Last Friday evening, this professional photographer I know spent several hours photographing an assortment of beautiful Yosemite winter scenes at ISO 800. Apparently, he had increased his ISO earlier in the day while photographing a macro scene with three extension tubes—needing a faster shutter speed to freeze his subject in a light breeze, he’d bumped his ISO to 800. Wise decision. But, rushing to escape to the warmth of his car, rather than reset the camera to his default ISO 100 the instant he finished shooting, he packed up his camera with a personal promise to adjust it later, when his fingers were warmer—surely, he rationalized, removing the extension tubes and macro lens would remind him to reset the ISO too. (You’d think.) But, despite shutter speeds nowhere near what they should have been given the light and f-stop, he just kept shooting beautiful scene after beautiful scene, as happy as if he had a brain.
I happen to know for a fact that this very same photographer has done other stupid things. Let’s see…. There was that time, while chasing a sunset at Mono Lake, that he drove his truck into a creek and had to be towed out. And the two (two!) times he left his $8,000 camera beside the road as he motored off to the next spot. And you should see his collection of out-of-focus finger and thumb close-ups (a side effect of hand-holding his graduated neutral density filters). Of course this photographer’s identity isn’t important—what is important is dispelling the myth that professional photographers aren’t immune to amateur mistakes.
And on a completely unrelated note…
Let’s take a look at this image from, coincidentally, last Friday evening. Also completely coincidentally, it too was photographed at ISO 800 (go figure)—not because I made a mistake (after all, I am a trained professional), but, uhhh, but because I think there are just too many low noise Yosemite images. So anyway….
This was night-two of what was originally my Yosemite ISON workshop—but, after the unfortunate demise of Comet ISON and a week of frigid temperatures in Yosemite, became my Yosemite ice-on workshop. That’s because, to the delight of the workshop students (and the immense relief of their leader), much of the one foot of snow that had fallen the Saturday before the workshop’s Thursday start had been frozen into a state of suspended animation by a week of temperatures in the teens and low-twenties.
Each day we rose to find nearly every shaded surface in Yosemite sheathed in a white veneer of snow and ice. (Valley locations that received any sunlight were largely brown and bare.) And the Merced River, particularly low and slow following two years of drought, was covered in ice in an assortment of textures and shapes from frosted glass to blooming flowers. Adding to all this terrestrial beauty was a waxing moon, nearly full, ascending our otherwise boring blue skies and illuminating our nightscapes.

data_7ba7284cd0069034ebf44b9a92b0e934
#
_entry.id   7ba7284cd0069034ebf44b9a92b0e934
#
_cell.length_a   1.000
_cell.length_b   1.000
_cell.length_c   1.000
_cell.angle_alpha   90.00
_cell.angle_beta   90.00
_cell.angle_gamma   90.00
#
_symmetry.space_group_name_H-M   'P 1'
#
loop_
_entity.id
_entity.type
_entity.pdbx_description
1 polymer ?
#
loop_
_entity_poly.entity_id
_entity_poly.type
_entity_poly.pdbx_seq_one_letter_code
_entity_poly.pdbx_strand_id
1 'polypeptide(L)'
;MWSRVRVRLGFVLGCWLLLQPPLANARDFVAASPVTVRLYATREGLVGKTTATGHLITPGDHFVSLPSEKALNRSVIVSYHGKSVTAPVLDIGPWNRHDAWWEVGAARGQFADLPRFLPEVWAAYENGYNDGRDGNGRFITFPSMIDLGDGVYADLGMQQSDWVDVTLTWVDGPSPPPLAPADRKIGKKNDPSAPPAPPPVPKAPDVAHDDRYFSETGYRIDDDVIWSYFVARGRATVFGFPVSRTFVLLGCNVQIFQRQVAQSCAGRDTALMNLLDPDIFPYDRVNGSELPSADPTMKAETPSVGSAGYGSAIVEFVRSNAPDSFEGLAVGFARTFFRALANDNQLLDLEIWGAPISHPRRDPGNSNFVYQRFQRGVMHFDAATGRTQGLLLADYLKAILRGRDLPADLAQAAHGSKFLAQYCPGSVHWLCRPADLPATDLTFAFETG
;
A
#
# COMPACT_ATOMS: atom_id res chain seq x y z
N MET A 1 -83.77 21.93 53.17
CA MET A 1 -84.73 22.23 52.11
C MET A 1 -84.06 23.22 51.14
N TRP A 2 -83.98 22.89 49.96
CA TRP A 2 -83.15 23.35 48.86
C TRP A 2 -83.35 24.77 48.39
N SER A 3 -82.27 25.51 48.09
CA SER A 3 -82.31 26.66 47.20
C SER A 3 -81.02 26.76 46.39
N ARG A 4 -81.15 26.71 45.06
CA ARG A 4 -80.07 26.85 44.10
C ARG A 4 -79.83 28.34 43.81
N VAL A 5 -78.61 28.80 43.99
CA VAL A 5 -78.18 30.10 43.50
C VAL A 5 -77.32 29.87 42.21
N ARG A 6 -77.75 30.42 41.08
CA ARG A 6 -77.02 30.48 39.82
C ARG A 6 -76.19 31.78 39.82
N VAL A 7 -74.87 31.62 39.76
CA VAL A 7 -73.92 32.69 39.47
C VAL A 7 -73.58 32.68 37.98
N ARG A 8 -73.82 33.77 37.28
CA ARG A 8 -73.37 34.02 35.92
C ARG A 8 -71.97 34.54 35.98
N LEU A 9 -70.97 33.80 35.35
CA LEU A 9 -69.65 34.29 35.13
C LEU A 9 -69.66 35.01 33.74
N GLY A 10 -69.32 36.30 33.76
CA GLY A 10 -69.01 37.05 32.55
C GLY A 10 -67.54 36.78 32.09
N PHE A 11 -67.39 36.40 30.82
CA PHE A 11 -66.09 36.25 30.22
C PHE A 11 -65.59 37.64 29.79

On Friday night I guided my group to this spot just downstream from Leidig Meadow. There we found the moon, still several days from full, glowing high above the valley floor, and Half Dome reflected by a watery window in the ice. I captured many versions of this scene, from tight isolations of the reflections to wide renderings of the entire display. It’s too soon to say which I like best, but I’m starting with this one because it most clearly conveys what we saw that evening.
I chose a vertical composition because including the moon in a horizontal frame would have shrunk Half Dome and the moon, and introduced elements on the right and left that weren’t as strong as Half Dome, its reflection, and the snowy Merced River. (Sentinel Rock is just out of the frame on the right—as striking as it is, I wanted to make this image all about Half Dome.)
My f16 choice was to ensure sharpness throughout the frame, from the ice flowers blooming in the foreground, to Half Dome and its reflection. As you may or may not know, the focus point for a reflection is the focus point of the reflective subject, not the reflective surface. That means when photographing a reflection surrounded by leaves, ice, rocks, or whatever, you need to ensure adequate DOF or risk having either the reflection or its surrounding elements out of focus. Here I probably could have gotten away with f11, but my iPhone and its DOF app were buried beneath several layers of clothes, and using it would have require removing two pair of gloves.
I’d love to say that I chose ISO 800 to freeze the rapids, but I’m not sure you’d buy it. So I’m sticking with my too many low noise Yosemite images story and moving on. (A few cameras ago, ISO 800 would have meant death to this image, but today, thankfully, it’s mostly just a lesson in humility.)
Click an image for a closer look, and a slide show. Refresh the screen to reorder the display.